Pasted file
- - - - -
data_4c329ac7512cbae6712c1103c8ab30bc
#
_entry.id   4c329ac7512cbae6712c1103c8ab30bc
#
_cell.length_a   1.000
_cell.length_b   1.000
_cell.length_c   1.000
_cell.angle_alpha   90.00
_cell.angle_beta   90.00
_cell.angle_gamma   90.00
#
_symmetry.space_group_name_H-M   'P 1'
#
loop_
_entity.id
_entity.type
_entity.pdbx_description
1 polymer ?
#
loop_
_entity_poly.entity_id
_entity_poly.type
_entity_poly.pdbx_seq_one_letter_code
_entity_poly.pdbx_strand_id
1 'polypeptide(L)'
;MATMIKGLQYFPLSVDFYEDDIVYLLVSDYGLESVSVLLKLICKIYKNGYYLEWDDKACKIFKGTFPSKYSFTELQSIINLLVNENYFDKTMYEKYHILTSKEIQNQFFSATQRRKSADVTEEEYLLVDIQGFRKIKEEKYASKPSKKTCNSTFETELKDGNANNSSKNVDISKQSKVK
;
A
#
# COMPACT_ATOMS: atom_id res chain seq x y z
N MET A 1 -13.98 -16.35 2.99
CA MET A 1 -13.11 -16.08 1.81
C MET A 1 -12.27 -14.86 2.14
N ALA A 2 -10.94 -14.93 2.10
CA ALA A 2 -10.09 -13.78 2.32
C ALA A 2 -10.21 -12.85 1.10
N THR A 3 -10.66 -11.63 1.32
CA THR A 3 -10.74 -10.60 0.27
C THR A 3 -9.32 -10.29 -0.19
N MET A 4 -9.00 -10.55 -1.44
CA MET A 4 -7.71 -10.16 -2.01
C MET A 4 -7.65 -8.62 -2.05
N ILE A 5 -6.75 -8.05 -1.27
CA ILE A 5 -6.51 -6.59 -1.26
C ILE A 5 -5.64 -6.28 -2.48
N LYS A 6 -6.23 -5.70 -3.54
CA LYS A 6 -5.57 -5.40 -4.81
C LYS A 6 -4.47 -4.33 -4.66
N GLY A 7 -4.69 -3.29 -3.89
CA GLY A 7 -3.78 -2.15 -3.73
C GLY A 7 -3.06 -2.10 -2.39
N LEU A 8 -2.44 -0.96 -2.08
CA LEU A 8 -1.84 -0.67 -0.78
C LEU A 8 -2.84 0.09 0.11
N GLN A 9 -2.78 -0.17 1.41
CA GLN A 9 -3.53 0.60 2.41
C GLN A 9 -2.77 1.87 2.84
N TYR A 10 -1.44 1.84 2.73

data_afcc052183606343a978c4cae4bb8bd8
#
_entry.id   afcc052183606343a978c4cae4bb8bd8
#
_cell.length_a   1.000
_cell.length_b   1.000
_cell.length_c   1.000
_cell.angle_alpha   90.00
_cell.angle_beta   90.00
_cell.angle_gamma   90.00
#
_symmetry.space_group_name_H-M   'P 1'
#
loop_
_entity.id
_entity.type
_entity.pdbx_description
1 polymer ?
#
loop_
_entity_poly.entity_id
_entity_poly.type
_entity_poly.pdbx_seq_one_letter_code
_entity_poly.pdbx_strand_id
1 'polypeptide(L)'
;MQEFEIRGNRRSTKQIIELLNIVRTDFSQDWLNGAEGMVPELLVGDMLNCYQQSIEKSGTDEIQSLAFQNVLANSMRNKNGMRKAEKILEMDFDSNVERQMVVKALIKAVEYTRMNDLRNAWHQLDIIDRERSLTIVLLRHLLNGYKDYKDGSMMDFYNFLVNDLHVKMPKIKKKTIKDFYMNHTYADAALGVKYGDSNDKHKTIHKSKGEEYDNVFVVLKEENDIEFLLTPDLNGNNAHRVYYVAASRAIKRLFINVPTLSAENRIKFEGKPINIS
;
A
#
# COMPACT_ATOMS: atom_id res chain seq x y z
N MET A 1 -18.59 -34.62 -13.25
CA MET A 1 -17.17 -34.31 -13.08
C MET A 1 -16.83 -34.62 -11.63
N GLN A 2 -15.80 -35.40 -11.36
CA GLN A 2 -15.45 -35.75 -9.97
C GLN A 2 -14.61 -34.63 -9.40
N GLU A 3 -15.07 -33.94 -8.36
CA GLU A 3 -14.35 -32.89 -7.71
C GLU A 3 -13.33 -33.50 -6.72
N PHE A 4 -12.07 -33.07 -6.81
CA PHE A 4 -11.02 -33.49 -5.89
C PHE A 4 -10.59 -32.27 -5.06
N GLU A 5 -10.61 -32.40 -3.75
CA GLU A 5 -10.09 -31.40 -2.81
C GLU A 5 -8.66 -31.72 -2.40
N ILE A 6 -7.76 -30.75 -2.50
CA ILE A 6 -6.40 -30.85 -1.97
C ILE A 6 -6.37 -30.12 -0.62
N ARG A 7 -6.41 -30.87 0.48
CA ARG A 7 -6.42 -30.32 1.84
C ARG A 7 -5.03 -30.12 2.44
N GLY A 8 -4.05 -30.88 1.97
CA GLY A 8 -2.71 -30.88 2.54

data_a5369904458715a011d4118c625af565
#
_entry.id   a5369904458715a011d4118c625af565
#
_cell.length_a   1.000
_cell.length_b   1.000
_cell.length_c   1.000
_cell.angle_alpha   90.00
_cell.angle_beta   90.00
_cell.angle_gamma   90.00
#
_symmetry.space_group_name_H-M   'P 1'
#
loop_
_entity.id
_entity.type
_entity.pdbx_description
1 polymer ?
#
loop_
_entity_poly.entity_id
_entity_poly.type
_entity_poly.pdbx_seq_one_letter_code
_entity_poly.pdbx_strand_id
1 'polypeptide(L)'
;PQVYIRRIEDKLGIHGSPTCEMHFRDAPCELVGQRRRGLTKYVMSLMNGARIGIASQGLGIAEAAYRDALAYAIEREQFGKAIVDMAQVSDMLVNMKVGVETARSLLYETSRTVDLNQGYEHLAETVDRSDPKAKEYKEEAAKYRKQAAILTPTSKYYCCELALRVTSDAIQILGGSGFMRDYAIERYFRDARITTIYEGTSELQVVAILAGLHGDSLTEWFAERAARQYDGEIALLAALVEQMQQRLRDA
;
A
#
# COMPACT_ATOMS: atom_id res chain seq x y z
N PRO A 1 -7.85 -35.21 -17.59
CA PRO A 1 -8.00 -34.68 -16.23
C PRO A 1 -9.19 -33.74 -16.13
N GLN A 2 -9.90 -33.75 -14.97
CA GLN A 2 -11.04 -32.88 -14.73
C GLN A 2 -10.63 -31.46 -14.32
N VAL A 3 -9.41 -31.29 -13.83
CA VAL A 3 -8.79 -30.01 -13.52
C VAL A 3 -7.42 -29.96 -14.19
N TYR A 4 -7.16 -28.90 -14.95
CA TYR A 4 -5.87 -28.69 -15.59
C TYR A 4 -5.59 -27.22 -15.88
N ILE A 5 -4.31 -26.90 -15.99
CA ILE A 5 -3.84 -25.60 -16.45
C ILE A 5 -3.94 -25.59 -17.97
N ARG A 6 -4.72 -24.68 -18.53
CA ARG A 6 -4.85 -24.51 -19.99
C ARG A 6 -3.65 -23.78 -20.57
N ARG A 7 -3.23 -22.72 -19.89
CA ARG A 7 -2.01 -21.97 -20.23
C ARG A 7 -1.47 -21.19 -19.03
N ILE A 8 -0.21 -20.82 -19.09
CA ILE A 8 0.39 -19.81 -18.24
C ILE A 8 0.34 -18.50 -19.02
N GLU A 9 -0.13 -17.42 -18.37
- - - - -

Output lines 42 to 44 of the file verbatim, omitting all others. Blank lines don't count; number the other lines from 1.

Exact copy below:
C MET A 4 -7.65 -8.62 -2.05
N ILE A 5 -6.75 -8.05 -1.27
CA ILE A 5 -6.51 -6.59 -1.26